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California Prisoner’s Conviction for Smuggling Tobacco Overturned

California Prisoner’s Conviction for Smuggling Tobacco Overturned

by Lonnie Burton

A California state prisoner convicted of a felony offense for smuggling tobacco into prison has had his conviction reversed by a California appellate court, although a related conviction for smuggling cell phones was affirmed.

In September 2011, Sherman Redd, incarcerated at Avenal State Prison, was the subject of an anonymous tip that claimed he had asked staff member Alcadio Cornil to smuggle in cell phones and tobacco. When Cornil arrived for work the next day he was met by two prison investigators. Asked to empty his pockets, he immediately responded, “I give up. I surrender.”

Cornil then produced bundles that contained four cell phones, two “tennis -ball sized” packages of tobacco and several cell phone chargers, two earbuds, four cables for the cell phones, an HDMI cable and a micro SD adaptor.

When questioned, Cornil admitted that he had been paid $1,200 to deliver the items to Redd, who worked for Cornil in the prison’s kitchen. Both Cornil and Redd were charged with felony offenses. Cornil pleaded guilty to one count of conspiracy to communicate with a prisoner without permission and one count of bribery, and received a two-year sentence.

Redd was charged with three felonies: conspiracy to communicate with a prisoner without permission, conspiracy to pervert and obstruct justice, and bribery. He was convicted on the first two counts and sentenced to an additional six years in prison on the conspiracy to communicate charge and one year, four months on the obstruction charge.

Count I, conspiracy to communicate with a prisoner, for smuggling the cell phones, was upheld by the Court of Appeal, Fifth Appellate District on July 28, 2014. In affirming the conviction, the appellate court rejected Redd’s argument that the statute was ambiguous because it only prohibited “unauthorized communication with any prisoner” but not a means to facilitate that communication. The Court of Appeal found that because the cell phones smuggled by Cornil contained documents, photos and movies stored on SD cards, the communication requirement was satisfied.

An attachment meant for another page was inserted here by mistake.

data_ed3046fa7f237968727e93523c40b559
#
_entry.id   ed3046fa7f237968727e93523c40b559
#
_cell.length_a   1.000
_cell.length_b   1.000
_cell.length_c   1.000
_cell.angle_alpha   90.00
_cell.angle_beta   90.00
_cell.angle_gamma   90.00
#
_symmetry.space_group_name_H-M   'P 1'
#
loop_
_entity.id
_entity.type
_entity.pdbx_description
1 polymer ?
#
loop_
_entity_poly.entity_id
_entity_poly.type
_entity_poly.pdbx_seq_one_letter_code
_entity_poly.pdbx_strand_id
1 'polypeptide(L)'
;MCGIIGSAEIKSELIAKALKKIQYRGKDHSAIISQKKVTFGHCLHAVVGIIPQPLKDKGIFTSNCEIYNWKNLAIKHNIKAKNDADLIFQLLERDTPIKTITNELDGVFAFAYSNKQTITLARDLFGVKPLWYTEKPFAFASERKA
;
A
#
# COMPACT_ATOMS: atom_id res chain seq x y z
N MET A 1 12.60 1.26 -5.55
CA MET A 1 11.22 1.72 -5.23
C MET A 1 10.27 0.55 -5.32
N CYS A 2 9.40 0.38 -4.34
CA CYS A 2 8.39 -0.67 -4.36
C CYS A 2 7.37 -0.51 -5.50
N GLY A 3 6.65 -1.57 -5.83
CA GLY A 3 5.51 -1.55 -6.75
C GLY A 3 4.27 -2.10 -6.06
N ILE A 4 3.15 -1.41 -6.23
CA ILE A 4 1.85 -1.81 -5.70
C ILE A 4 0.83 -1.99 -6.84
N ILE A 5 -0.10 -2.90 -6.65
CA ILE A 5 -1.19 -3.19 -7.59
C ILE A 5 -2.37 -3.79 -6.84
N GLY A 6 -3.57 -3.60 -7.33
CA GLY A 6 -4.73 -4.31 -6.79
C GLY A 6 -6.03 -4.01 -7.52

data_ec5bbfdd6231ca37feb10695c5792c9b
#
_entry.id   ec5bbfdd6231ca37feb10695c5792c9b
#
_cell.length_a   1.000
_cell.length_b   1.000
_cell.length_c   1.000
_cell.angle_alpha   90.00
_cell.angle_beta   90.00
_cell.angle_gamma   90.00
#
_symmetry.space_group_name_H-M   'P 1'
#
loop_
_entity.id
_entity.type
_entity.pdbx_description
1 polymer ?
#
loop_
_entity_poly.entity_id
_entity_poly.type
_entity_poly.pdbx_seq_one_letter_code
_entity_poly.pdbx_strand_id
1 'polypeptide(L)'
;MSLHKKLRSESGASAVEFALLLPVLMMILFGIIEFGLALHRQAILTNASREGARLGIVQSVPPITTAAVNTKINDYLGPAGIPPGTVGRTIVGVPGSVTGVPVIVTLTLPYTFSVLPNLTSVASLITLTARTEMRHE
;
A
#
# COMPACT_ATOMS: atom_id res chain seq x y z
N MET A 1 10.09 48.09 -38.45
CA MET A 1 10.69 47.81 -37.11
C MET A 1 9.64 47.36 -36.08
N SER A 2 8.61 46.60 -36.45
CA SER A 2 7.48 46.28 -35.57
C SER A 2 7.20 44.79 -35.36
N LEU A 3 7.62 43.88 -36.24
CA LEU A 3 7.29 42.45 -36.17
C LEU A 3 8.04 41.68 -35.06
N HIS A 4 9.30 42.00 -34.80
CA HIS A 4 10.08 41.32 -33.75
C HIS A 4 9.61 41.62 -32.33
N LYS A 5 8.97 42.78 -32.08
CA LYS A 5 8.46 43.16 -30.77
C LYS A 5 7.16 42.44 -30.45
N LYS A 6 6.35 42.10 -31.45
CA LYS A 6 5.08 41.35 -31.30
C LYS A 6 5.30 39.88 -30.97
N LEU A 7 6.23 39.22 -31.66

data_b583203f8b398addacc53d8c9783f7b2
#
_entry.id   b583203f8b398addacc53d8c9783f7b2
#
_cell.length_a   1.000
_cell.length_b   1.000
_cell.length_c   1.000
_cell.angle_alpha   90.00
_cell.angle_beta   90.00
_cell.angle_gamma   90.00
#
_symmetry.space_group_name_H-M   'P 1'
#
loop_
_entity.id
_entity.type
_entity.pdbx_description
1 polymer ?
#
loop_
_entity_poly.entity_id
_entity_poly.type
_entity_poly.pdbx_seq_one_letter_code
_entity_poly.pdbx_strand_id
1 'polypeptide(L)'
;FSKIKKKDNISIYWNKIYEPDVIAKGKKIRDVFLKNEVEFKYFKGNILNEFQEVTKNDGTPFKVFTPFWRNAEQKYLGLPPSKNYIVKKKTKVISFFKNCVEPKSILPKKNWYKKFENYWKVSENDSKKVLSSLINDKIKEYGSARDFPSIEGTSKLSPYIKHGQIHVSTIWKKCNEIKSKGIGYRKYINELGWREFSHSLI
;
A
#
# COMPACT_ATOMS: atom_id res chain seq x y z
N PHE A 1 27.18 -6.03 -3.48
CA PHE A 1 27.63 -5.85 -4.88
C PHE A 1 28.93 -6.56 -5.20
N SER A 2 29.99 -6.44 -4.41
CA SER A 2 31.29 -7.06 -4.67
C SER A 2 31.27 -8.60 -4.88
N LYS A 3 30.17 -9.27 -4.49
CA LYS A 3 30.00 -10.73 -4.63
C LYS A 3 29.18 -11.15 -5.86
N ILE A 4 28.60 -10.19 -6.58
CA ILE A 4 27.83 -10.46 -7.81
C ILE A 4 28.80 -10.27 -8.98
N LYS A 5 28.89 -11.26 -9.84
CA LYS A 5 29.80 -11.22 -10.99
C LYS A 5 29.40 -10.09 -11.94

However, as to Count II, the appellate court held that under state law the act of conspiring to smuggle tobacco did not constitute an action to “pervert or obstruct justice.”

“The alleged conspiracy to bring tobacco into a state prison does not violate [the] statute,” the court wrote. The Attorney General had failed to demonstrate “how the alleged conspiracy perverts or obstructs justice,” thus there was insufficient evidence to support that conviction. Accordingly, Redd’s conviction and six-year sentence on Count I was affirmed and his conviction on Count II was reversed. See: People v. Redd, 228 Cal. App. 4th 449, 175 Cal. Rptr. 3d 351 (Cal. App. 5th Dist. 2014).

 

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People v. Redd


 

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